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The Editor perspective is the most commonly used perspective and it is the default perspective when you start Oxygen XML Editor for the first time. It is the perspective that you will use to edit the content of your XML documents.

To switch the focus to this perspective, select the Editor button in the top-right corner of Oxygen XML Editor (or select Editor from the Window > Open perspective menu)

The layout of this perspective is composed of the following components:
Provides menu driven access to all the features and functions available in Oxygen XML Editor. Most of the menus are common for all types of documents. However, Oxygen XML Editor also includes some context-sensitive and framework-specific menus that are only available for a specific context or type of document.
Provides easy access to common and frequently used functions. Each icon is a button that acts as a shortcut to a related function. Most of the toolbars are common for all types of documents. However, Author mode also includes framework-specific toolbars, depending on the type of document that is being edited (for example, if you are editing a DITA document, a DITA Author Custom Actions toolbar is available that includes operations that are specific to DITA documents). The toolbars can be configured to suit your specific needs.
Editor Pane
The main editing pane where you spend most of your time reading, editing, applying markup, and validating your documents.
Oxygen XML Editor includes a large variety of dockable views to assist you with editing, viewing, searching, validating, transforming, and organizing your documents. The most commonly used views are displayed by default and you can choose to display others by selecting them from the Window > Show View menu. The layout of the views can also be configured according to your preferences.

When two or more views are displayed, the application provides divider bars. Divider bars can be dragged to a new position increasing the space occupied by one panel while decreasing it for the other.

As the majority of the work process centers around the Editor area, other views can be hidden using the toggle controls located on the top corner of the view ( [ on Mac OS X]).

Some of the most helpful views in the Editor perspective include the following:

  • Project view - Enables the definition of projects and logical management of the documents they contain.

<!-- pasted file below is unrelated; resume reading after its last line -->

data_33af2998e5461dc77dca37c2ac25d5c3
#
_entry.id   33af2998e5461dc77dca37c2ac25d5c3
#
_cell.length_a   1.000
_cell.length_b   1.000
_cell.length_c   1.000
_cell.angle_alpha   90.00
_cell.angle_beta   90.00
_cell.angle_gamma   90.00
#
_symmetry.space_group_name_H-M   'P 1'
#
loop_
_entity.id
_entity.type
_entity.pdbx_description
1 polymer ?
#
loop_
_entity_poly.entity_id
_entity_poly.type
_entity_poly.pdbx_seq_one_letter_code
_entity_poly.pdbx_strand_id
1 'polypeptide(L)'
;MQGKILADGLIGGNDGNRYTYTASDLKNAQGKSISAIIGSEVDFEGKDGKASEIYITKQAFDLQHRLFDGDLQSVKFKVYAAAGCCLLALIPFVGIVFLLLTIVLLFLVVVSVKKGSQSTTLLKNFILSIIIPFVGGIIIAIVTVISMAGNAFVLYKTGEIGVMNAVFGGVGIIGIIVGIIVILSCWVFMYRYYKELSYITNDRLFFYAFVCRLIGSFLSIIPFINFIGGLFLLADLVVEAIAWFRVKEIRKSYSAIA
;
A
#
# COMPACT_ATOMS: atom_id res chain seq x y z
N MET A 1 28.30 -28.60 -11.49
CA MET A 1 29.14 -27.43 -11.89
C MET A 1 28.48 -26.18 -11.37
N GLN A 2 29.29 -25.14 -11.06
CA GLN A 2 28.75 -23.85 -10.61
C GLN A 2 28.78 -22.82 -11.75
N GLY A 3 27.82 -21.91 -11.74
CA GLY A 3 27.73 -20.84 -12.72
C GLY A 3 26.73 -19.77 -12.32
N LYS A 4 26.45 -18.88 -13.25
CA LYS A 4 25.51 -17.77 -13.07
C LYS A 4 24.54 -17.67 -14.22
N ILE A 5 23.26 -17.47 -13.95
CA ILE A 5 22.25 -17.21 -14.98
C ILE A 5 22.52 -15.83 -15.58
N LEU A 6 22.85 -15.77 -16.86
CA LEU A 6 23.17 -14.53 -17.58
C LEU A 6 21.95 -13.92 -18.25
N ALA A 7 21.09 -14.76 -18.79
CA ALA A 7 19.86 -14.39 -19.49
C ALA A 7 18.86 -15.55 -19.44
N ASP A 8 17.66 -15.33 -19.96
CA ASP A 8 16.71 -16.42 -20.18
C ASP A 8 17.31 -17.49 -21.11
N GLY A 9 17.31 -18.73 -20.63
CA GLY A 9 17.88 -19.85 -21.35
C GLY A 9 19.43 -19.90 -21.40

• DITA Maps Manager view - For DITA document types, this view helps you organize, manage, and edit DITA topics and maps.
  • Open/Find Resource view - Designed to offer advanced search capabilities in various scopes.
  • Outline view - It provides an XML tag overview and offers a variety of functions, such as modifications follow-up, document structure change, document tag selection, and elements filtering.
  • Results view - Displays the messages generated as a result of user actions such as validations, transformation scenarios, spell checking in multiple files, search operations, and others. Each message is a link to the location related to the event that triggered the message.
  • Attributes view - Presents all possible attributes of the current element and allows you to edit attribute values. You can also use this view to insert attributes in Text mode. Author mode also includes an in-place attribute editor.
  • Model view - Presents the current edited element structure model and additional documentation as defined in the schema.
  • Elements view - Presents a list of all defined elements that you can insert at the current cursor position according to the document's schema. In Author mode this view includes tabs that present additional information relative to the cursor location.
  • Entities view - Displays a list with all entities declared in the current document as well as built-in ones.
  • Transformation Scenarios view - Displays a list with all currently configured transformation scenarios.
  • XPath/XQuery Builder view - Displays the results from running an XPath expression.
  • WSDL SOAP Analyzer view - Provides a tool that helps you test if the messages defined in a Web Service Descriptor (WSDL) are accepted by a Web Services server.